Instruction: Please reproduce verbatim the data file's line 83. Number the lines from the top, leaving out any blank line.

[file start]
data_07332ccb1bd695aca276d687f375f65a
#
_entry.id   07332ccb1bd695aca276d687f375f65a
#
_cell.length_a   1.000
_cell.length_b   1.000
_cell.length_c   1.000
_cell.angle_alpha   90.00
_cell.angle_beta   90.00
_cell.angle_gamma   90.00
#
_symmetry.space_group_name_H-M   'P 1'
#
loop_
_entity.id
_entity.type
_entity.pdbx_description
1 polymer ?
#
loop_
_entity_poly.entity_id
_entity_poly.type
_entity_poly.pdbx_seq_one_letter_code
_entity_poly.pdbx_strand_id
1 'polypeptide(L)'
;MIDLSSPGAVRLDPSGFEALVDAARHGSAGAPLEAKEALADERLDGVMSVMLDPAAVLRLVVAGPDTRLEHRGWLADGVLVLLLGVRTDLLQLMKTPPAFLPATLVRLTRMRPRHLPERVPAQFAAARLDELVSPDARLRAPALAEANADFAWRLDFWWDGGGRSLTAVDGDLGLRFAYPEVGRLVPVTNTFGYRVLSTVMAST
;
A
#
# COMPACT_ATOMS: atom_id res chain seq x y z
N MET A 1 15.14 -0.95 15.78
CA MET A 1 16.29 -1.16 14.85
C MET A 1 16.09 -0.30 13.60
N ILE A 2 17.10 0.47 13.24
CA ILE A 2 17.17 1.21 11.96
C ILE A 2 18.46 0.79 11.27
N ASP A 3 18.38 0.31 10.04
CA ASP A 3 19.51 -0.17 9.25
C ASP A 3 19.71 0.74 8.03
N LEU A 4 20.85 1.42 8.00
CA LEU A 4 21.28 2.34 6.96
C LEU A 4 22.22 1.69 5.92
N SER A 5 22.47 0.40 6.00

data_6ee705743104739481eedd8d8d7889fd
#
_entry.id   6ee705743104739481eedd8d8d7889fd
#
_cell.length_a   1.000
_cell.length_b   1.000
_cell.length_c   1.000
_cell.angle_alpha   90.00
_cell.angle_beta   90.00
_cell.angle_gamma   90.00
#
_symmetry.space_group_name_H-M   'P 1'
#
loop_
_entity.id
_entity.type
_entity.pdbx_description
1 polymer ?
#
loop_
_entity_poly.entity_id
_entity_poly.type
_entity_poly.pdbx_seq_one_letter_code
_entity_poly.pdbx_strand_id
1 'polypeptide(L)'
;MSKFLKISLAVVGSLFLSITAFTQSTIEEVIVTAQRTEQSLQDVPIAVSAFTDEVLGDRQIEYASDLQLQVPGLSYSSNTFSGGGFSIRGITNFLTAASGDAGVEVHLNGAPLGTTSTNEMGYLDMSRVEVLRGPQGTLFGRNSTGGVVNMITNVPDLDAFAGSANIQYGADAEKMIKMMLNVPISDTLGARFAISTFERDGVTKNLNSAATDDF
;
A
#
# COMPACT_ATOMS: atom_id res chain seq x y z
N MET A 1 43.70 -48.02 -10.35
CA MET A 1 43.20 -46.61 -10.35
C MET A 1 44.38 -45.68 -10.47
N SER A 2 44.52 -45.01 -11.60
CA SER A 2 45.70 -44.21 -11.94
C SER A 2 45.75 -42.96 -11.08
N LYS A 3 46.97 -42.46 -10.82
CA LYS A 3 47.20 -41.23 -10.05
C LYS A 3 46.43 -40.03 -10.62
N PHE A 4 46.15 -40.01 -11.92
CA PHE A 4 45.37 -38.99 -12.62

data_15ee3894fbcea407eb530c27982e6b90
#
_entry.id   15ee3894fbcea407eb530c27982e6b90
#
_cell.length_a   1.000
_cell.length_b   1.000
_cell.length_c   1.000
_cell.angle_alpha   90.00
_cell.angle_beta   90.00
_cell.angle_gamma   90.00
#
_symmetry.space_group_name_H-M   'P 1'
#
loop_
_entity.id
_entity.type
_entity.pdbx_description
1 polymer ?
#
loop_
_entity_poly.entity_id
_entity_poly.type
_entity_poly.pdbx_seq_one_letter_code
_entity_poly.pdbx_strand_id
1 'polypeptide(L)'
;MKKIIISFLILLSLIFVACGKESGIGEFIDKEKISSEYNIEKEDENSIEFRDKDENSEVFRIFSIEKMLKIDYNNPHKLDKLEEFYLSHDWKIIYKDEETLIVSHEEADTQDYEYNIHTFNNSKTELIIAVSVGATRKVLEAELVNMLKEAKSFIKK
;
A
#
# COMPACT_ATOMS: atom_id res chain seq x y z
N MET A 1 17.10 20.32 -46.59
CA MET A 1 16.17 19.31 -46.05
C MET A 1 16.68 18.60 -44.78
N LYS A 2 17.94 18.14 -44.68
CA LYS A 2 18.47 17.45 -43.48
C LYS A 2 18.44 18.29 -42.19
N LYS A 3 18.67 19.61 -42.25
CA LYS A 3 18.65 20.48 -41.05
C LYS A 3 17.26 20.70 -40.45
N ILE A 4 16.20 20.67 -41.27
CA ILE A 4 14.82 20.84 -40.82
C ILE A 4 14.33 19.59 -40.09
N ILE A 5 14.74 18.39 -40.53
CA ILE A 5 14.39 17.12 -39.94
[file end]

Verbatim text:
N PHE A 4 46.15 -40.01 -11.92